He may not be Shawn Michaels, but Boston Red Sox pitcher Clay Buchholz is acting like the real HBK. The problem: he’s breaking hearts of Red Sox Nation.
Last night, against the Cleveland Indians, Buchholz lasted six innings and allowed only five hits. Any baseball manager would be pleased with that, at first, until it’s noted that one of those hits was a three-run blast by Jason Kipnis on the first pitch in the at-bat.
The Fenway Park faithful watched as Buchholz made quick work of the Indians in the first two innings before a single, a walk, and then the home run ripped the Red Sox two-run lead away in the third inning. A sacrifice fly by Jose Ramirez later in the inning sealed the loss for Boston’s starting pitcher, making his record 2-4, ironically the same as the game score, and bringing him to a 5.92 ERA.
Out of nine starts this season, the righty pitcher has given up five earned runs in five of those games. Only once did he blank a team, the Toronto Blue Jays back in April, when Buchholz pitched 6.2 innings and allowed only six hits; however, he earned a no-decision as the Boston bats were also silent.
The home-run ball is part of the problem, as Buchholz has allowed nine homers, averaging one long ball per game. That total is the most for the Red Sox starting pitchers, even more than Rick Porcello‘s seven mistakes that looked like beach balls for MLB sluggers.
It’s worth noting that it wasn’t all doom and gloom for Buchholz enthusiasts, last night. He was able to recover after the bad inning to keep the Indians away from the scoreboard. That’s what keeps the team’s faith in him.
Buchholz may have the starting rotation’s worst opposing batting average (.263), but it’s not from missing the strikezone. According to BrooksBaseball.net, the veteran peppers the strikezone but almost anywhere that he throws his pitches is lit up by the bats. The only spot that Buchholz is hitting the best is low and away from a right-handed batter, which the hitters have earned a mere .057 average. Anything in the strikezone is getting driven into the field, with averages ranging from .228 to .359.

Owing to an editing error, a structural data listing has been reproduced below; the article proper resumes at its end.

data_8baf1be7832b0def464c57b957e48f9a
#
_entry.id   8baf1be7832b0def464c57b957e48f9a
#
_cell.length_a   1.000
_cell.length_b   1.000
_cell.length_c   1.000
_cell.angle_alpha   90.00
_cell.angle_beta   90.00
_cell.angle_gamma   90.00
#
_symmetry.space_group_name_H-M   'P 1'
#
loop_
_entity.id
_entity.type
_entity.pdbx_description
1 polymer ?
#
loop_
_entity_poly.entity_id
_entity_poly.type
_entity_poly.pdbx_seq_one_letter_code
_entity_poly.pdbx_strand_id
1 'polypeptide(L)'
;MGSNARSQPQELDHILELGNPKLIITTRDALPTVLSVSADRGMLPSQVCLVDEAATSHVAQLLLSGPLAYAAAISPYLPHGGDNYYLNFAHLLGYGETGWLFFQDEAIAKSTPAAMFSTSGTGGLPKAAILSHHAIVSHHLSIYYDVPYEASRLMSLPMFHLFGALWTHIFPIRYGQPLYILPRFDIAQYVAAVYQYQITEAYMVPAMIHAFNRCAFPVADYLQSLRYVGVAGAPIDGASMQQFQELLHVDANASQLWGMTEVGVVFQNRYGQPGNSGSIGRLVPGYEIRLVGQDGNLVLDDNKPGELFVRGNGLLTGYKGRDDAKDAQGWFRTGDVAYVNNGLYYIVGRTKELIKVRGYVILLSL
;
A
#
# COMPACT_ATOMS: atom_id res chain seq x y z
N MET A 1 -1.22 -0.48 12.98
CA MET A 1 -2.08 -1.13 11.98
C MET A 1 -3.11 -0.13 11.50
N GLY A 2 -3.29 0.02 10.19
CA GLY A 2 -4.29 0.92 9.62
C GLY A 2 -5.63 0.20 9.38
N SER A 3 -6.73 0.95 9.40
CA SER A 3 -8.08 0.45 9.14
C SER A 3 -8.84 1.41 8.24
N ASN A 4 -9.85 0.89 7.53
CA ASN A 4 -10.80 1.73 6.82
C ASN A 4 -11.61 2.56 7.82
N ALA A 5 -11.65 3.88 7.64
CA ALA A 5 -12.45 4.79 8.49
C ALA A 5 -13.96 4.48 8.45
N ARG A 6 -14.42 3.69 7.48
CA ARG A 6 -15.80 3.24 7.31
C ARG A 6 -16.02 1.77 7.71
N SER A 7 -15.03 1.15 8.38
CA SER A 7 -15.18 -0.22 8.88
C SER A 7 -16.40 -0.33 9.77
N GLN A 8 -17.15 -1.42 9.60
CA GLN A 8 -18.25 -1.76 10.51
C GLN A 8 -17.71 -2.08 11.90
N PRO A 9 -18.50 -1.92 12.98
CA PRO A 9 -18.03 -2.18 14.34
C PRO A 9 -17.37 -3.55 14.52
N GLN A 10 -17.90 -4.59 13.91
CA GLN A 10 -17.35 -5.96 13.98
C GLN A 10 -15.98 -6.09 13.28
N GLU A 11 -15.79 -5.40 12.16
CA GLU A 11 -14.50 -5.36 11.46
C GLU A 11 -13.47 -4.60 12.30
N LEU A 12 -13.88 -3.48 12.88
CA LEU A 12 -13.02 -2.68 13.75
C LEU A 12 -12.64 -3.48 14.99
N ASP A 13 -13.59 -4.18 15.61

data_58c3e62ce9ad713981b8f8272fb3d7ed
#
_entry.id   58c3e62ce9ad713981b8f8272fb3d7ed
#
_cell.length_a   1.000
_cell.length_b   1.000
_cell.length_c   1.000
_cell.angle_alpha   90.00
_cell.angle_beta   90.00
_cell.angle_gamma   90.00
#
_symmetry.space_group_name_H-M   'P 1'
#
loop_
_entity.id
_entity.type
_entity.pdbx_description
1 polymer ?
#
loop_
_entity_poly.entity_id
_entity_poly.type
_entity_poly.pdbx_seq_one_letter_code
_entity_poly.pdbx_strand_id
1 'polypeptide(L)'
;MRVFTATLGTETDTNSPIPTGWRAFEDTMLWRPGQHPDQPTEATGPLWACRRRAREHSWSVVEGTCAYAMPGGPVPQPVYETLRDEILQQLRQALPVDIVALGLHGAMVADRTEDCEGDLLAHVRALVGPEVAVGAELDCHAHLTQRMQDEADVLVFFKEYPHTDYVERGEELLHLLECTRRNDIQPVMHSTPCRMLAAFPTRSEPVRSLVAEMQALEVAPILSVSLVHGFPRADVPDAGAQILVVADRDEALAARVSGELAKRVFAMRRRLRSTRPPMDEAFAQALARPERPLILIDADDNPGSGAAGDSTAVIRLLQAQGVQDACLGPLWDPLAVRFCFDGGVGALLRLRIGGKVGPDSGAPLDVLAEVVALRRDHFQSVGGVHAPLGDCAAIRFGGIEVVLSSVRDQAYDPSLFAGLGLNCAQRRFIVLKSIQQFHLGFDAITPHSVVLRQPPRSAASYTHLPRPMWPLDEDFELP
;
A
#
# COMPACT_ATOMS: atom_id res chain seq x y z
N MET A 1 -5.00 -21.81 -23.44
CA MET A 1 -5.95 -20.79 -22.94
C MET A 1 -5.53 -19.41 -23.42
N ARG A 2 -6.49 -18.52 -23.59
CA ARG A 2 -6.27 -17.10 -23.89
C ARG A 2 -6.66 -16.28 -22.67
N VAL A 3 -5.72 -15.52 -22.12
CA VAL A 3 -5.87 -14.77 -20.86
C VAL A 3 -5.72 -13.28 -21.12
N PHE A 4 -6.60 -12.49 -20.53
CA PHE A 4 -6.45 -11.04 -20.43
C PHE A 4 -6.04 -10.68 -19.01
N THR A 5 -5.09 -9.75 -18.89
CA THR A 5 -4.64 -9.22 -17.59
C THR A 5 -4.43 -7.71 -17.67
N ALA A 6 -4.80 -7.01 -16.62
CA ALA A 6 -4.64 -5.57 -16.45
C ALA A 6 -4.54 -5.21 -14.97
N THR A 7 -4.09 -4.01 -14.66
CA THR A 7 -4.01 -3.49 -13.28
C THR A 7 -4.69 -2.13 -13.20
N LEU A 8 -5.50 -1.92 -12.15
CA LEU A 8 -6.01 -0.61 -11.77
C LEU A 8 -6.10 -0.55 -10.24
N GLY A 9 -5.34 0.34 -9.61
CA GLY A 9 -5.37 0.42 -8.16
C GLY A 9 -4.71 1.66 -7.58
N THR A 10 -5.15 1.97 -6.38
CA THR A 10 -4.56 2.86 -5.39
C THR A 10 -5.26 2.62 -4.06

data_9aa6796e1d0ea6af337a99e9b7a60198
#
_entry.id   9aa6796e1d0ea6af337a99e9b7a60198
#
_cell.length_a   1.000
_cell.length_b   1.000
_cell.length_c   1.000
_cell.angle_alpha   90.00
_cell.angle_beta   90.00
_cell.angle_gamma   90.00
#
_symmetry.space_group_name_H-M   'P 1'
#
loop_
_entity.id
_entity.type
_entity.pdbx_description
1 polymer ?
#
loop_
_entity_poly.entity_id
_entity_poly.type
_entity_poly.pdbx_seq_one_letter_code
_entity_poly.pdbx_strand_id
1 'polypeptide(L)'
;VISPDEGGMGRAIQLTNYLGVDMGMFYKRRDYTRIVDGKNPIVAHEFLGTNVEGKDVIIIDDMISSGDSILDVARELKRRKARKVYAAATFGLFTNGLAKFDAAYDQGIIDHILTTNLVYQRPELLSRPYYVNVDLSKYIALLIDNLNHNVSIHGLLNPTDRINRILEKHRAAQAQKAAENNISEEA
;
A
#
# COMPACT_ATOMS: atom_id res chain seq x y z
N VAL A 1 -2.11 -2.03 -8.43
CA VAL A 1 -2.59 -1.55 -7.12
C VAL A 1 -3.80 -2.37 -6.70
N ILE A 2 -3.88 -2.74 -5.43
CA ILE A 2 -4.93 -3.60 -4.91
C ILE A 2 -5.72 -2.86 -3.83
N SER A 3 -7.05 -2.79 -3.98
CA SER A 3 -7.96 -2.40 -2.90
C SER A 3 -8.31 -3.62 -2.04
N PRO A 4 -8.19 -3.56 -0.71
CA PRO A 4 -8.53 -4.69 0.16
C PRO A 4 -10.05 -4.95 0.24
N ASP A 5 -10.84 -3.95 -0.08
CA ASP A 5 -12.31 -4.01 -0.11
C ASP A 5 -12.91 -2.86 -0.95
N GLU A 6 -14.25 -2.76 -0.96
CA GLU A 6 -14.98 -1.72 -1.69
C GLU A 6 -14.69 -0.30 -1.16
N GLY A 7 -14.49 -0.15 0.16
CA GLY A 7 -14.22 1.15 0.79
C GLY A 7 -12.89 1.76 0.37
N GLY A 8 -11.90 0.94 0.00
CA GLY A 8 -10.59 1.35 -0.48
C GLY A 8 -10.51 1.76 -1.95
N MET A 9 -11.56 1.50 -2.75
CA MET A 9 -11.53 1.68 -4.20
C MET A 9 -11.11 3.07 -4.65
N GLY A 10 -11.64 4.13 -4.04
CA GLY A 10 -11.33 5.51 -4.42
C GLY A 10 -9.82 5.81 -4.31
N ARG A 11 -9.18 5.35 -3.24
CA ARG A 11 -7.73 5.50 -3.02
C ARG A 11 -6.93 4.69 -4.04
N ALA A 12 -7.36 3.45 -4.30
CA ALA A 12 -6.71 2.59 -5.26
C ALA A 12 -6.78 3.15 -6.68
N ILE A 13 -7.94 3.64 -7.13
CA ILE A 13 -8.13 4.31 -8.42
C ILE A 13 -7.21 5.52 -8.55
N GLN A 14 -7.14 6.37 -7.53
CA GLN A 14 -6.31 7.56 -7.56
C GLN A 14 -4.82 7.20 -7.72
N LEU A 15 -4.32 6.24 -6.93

That’s where the ‘Heart-Break Kid’ status kicks in. Buchholz is throwing his pitches slightly harder than last month, but the movement isn’t fooling the batters. Buchholz is getting pounded in the strikezone, with five out of the nine parts of the zone being bashed for a .500 slugging percentage or higher, with the lower-middle portion getting hit 13 times for an .813 SLG and the right side of the plate getting hit 26 times for a .772 SLG.
Buchholz continuously brings fans on a roller coaster. He can get through innings quickly and look like the dominant force that he was in 2013, when he posted a 12-1 record and a 1.74 ERA. Then, as the doubters wait for the other shoe to drop, Buchholz has then fulfilled their pessimistic premonitions by allowing opposing lineups to hit .250 with runners in scoring position, giving up Boston’s leads and taxing the hearts of Red Sox Nation.
Buchholz provided the superkick to pound the opposition into submission in 2013 to become a World Series champion. Now, that superkick, much like in professional wrestling, feels more like a screwjob to the jawbones of Boston fans everywhere, any time he takes the mound. Nobody knows when it’s coming, but everyone, including opposing sluggers, seems to know that it’s just a matter of time until it does.